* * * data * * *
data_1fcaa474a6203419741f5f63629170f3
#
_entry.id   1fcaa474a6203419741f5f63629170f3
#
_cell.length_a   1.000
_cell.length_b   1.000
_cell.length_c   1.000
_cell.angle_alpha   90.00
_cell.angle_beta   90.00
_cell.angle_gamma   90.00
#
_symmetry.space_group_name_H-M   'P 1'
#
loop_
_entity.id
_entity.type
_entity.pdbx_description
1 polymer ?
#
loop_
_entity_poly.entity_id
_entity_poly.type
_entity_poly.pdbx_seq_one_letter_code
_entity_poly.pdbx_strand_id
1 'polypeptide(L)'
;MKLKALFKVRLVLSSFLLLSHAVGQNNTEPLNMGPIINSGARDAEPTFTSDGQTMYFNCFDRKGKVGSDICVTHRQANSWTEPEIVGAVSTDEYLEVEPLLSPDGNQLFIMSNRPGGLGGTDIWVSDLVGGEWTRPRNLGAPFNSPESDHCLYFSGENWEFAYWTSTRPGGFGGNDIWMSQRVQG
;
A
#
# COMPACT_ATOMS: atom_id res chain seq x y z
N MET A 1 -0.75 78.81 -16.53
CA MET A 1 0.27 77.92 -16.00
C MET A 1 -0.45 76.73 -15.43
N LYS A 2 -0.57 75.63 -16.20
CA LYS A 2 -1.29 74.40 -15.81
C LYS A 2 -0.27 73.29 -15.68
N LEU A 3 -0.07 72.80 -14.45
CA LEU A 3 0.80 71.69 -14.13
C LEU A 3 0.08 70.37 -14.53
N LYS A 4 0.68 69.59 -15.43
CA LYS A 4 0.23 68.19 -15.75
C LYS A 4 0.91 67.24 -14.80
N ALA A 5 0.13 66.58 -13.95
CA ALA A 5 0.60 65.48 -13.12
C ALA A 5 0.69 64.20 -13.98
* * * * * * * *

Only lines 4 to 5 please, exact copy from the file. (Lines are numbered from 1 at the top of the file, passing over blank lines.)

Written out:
#
_cell.length_a   1.000